While Pecora had this strong belief and recommendation, fees for acquiring ERTS-1 data were implemented when the satellite began returning images of the Earth in 1972. The initial fees were largely charged as a result of processing time and a lack of technological transfer. There were very few image processing programs, and the sizes of the images were considerable for the time. The majority of users were academic scientists and government agencies who had mainframe computers that were capable of processing the data. Those users likely also had funds to purchase images, as the price for one MSS image in 1979 was $200.
With the passage of the Land Remote Sensing Commercialization Act in 1984, the prices increased as a result of transferring Landsat operations to the private sector. The original intention for charging higher fees was to produce enough revenue from commercial imagery sales to support the continuation of the Landsat Program. However, the financial obstacles associated with commercialization propelled costs to increase from $650 for one scene to $2,800, and up to $6,000, per scene. With this increase, the demand for imagery sharply declined.
When Congress passed the Land Remote Sensing Policy Act in 1992, the commercialization of the Landsat Program eventually ended. In the Act, Congress determined that “the cost of Landsat data has impeded the use of such data for scientific purposes.” Therefore, it was decided that unenhanced Landsat 7 data should be made available to all users at the cost of fulfilling user requests. After Landsat 7 was successfully launched in April 1999, the USGS set the per-scene price of Landsat 7 data at $600, a cost that covered product generation and the distribution of unenhanced data. This reduction drove down commercial fees for Landsat 4 and Landsat 5 data.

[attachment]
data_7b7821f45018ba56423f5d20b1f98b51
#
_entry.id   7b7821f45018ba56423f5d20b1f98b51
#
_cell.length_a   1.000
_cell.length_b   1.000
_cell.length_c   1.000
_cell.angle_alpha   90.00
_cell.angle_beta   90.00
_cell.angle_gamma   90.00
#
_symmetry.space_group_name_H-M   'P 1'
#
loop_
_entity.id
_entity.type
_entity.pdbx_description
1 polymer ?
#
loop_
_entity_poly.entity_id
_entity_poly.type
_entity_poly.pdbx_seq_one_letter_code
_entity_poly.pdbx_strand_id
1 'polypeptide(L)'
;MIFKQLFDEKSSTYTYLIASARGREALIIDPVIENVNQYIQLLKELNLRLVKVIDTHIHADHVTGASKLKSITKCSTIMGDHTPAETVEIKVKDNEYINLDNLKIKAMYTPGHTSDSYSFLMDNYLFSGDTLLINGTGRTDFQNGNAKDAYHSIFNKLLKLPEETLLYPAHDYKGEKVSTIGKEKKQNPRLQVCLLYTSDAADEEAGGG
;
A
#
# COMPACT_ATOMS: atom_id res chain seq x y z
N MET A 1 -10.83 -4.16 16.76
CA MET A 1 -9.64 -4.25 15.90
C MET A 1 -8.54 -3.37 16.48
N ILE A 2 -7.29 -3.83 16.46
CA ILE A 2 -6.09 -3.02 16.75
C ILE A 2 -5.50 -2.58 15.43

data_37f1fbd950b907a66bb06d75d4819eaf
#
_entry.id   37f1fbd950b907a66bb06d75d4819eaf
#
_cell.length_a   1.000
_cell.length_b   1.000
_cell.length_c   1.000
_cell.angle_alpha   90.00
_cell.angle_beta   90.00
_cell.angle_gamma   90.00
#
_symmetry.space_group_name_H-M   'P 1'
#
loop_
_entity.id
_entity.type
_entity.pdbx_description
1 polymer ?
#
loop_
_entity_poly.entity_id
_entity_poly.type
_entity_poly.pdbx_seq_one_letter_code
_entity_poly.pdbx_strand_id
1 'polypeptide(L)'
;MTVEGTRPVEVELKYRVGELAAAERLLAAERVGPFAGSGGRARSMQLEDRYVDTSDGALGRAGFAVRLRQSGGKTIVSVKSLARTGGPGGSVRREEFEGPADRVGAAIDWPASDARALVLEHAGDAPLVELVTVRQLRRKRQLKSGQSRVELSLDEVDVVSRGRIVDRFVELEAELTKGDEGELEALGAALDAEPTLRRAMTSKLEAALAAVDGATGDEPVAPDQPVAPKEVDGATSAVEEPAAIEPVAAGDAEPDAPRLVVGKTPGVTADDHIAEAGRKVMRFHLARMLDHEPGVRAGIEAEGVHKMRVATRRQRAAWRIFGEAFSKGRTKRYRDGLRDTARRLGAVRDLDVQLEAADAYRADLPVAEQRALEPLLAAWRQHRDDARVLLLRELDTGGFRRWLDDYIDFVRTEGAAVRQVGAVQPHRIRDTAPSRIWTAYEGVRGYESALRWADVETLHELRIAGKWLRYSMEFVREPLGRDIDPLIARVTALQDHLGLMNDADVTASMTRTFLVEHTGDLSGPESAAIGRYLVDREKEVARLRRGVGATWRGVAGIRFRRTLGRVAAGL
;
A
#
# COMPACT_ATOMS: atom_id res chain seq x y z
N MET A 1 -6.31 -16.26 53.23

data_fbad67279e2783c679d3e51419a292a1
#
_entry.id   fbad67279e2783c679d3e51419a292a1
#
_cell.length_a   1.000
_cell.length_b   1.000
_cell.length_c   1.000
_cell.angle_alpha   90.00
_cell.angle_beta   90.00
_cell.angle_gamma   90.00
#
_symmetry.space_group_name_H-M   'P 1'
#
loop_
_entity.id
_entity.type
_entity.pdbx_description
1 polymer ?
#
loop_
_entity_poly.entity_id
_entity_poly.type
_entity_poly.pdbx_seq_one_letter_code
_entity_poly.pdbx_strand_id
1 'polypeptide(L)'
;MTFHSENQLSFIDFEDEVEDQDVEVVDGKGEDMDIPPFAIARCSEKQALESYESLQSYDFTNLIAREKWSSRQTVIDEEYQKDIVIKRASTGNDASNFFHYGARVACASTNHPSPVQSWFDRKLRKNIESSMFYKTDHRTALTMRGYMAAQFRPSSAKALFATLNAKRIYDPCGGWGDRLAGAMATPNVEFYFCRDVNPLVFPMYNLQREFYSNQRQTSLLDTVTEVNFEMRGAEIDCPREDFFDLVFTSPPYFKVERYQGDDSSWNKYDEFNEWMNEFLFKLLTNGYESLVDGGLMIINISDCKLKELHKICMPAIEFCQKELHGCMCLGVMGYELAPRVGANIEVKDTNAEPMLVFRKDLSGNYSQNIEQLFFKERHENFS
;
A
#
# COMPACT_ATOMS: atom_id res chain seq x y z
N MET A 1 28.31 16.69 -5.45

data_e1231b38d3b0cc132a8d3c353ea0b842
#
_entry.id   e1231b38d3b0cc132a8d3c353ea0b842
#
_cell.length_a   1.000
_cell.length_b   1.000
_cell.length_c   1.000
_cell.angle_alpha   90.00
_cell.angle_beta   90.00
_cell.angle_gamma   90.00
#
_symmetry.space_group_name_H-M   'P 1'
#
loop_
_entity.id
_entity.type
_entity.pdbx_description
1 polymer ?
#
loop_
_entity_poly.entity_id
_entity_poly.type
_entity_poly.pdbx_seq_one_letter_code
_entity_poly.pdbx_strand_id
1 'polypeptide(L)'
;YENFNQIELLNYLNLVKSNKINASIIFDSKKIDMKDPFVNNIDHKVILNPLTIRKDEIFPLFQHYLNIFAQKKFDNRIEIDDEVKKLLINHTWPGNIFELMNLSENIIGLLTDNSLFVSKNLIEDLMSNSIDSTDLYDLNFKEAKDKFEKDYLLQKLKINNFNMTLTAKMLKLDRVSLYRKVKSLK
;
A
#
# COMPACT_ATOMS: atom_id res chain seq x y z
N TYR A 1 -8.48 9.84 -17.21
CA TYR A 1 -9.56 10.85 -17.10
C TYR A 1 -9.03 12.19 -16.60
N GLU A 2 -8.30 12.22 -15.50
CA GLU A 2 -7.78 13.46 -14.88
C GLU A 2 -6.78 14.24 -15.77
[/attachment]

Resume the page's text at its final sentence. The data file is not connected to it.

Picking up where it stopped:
As technological advances were made in computer processing and storage, the cost of handling Landsat data significantly decreased. With the development of the internet, data distribution became simpler. These innovations eventually allowed Pecora’s recommendation from 1969 to be realized. In January 2008, Barbara J. Ryan, then Associate Director for Geography at the USGS, and Michael H. Freilich, then Director of the Earth Sciences Division at NASA, signed the Landsat Data Distribution Policy which made Landsat images free to the public. Beginning in July 2008, newly acquired Landsat 7 images became available over the internet at no charge. By December 2008, all Landsat 7 data and Landsat 5 TM data became available, and by February 2009, the entire Landsat data archive became available for download. This unprecedented change was largely driven by Barbara Ryan. She worked for the USGS for more than three decades, and during her years as Associate Director of Geography, she strongly advocated public access to Earth observation data.
NASA Open-Source Science Initiative